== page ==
Cakes named after British towns
The United Kingdom has some of the tastiest home made cakes in the world. Many of them orginated hundreds of years ago in small towns around England and Wales. Here are six of the best.
Eccles cakes are a delicious snack that originate from the small town of Eccles, just outside of Manchester in England. Records show that James Birch began making Eccles Cakes in a shop opposite Eccles Parish Church in 1796. They have become so popular that they are available all around the world. They are made from flaky pasty that is filled with squashed, sweet and juicy raisins. The cakes are relatively easy to make and take around 20 minutes to prepare and 15 minutes to cook.
Welsh cakes are traditional snacks that come from Wales in the United Kingdom. The recipe has been passed down through generations and is now as popular as ever. They make a tasty treat for children or a great snack for adults, too. Some people say Welsh cakes taste similar to scones, but Welsh cakes are smaller, softer and not as dry as scones. They can also be eaten just as easily without adding butter, jam or cream. The cakes are flat and sometimes known as bakestones because they are cooked on a flat bakestone. The cakes are made from flour, sultanas, and raisins or currants. They may also include spices such as cinnamon and nutmeg. Their size is usually between 4cm and 6cm in diameter and they are around 1cm - 1.5cm thick. Several manufacturers produce Welsh cakes to sell in supermarkets and shops around Wales.
The Bakewell Tart is said to have been created after a chef mixed the wrong recipe and came up the Bakewell Pudding. This is said to have happened at the Rutland Arms in the small town of Bakewell in the Derbyshire Dales in England. The tart is made from shortcrust pastry filled with a sponge cake filling, a layer of jam and an egg and almond filling. This is then topped with white fondant icing. On top the fondant is a red cherry, also giving the cakes the name of cherry tarts. Bakewell tarts are very sweet. They have become very popular throughout the United Kingdom and they are manufactured by several large cake producers including Mr Kipling. They can be made in the size of small cup cakes or as larger cakes.
The Bath hail from the spa town of Bath in the South West of England, and, they were intended to be eaten - in the bath. The buns date back to 1763 and they are still produced in the Bath region. They were first made by Dr W. Oliver, an 18th Century physician who treated visitors - including Queen Victoria of England - to the famous Bath Spa. The spa waters which flowed from underground were said to heal patients of many ailments. Dr Oliver's bun proved so popular, and his patients grew so fat, that he had to invent a plain biscuit for his patients to eat instead. This was called the Bath Oliver biscuit. The chunks of sugar sprinkled on the top of this otherwise rather plain bun were originally sugar-coated caraway seeds.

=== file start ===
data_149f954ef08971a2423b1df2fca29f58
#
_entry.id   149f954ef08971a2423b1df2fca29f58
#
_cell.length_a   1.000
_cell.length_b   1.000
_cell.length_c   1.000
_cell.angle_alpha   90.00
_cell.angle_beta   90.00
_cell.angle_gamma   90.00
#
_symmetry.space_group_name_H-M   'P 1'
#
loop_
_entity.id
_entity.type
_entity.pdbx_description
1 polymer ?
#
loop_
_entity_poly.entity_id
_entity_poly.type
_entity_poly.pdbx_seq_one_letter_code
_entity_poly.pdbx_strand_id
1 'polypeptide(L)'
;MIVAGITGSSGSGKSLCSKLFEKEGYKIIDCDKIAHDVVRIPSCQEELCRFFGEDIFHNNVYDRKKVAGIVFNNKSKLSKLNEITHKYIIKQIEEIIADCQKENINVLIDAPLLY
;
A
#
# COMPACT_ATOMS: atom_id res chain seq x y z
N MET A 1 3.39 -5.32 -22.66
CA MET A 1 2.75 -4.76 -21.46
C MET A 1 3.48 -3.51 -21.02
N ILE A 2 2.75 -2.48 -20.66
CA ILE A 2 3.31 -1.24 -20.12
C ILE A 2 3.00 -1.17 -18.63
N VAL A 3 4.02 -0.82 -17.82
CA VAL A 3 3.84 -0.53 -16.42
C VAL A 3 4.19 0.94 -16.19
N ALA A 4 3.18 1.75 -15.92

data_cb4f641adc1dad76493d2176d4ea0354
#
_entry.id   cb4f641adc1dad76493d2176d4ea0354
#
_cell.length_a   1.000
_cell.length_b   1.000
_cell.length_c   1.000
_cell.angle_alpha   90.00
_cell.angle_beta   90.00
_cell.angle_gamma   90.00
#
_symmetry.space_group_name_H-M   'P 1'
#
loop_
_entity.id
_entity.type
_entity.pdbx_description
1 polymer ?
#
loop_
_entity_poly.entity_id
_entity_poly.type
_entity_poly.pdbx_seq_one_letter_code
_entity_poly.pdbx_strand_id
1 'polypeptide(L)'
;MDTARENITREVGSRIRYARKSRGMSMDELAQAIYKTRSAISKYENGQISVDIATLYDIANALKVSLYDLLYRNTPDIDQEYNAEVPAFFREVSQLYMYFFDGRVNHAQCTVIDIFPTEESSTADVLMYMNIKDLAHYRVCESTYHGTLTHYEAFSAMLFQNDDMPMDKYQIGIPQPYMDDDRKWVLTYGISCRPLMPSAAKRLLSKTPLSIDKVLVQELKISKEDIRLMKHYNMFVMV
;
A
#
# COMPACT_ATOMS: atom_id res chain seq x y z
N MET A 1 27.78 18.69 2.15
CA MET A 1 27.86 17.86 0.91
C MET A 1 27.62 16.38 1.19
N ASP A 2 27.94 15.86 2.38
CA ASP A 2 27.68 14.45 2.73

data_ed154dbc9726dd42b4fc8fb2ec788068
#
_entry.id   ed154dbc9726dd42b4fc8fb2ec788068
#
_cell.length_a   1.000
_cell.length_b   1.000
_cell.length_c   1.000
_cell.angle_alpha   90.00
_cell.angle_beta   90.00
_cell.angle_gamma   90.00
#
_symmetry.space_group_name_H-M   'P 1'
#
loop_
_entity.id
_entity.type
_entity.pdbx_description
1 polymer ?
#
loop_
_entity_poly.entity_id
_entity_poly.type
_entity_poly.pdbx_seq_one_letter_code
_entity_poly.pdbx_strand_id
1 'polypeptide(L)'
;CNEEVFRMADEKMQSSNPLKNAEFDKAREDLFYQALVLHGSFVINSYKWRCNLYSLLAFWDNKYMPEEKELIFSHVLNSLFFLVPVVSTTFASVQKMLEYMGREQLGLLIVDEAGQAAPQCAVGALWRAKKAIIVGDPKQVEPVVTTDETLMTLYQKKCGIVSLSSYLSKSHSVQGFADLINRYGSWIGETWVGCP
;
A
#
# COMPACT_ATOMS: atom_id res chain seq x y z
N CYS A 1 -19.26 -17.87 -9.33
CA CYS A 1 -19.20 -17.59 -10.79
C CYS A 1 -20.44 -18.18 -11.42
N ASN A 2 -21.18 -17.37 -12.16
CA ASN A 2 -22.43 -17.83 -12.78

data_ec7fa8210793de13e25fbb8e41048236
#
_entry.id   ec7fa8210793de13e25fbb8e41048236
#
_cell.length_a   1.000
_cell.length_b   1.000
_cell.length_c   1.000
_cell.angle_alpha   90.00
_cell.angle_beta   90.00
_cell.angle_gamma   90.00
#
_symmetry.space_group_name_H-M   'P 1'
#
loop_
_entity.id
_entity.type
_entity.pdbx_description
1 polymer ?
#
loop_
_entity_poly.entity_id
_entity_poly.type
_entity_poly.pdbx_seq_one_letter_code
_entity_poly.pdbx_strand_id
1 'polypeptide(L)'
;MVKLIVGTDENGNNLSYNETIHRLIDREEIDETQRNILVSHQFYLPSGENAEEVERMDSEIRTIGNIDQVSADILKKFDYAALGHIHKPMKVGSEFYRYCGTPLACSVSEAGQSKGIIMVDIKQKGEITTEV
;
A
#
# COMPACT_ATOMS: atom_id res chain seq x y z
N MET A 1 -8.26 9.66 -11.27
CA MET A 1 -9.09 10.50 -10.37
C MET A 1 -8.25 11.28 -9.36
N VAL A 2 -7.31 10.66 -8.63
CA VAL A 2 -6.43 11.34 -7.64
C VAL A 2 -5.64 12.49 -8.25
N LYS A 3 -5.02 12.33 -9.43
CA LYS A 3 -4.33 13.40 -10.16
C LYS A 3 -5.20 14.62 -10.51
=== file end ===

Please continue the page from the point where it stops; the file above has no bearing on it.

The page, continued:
London Cheese Cakes
The London Cheese Cake is a delicious cake that is found mainly in bakeries in London, England. It is totally unique and should not be confused with the other type of cheesecake. Why they are called cheese cakes is a bit of a mystery as they don't actually appear to use cheese in them but it's probably because that the shredded coconut resembles grated cheese. They have a base of flaky pastry topped with icing that's full of coconut shreds. Sometimes there will be sweet strawberry or raspberry jam filling.Without a doubt these cakes are of England's finest cakes. However, they are yet to be mass produced by a large bakery and for that reason are confined to local bakeries in London where the family recipe has often been handed down and perfected through the generations. Another London Cheese Cake, guvnor!? Lovely jubbly!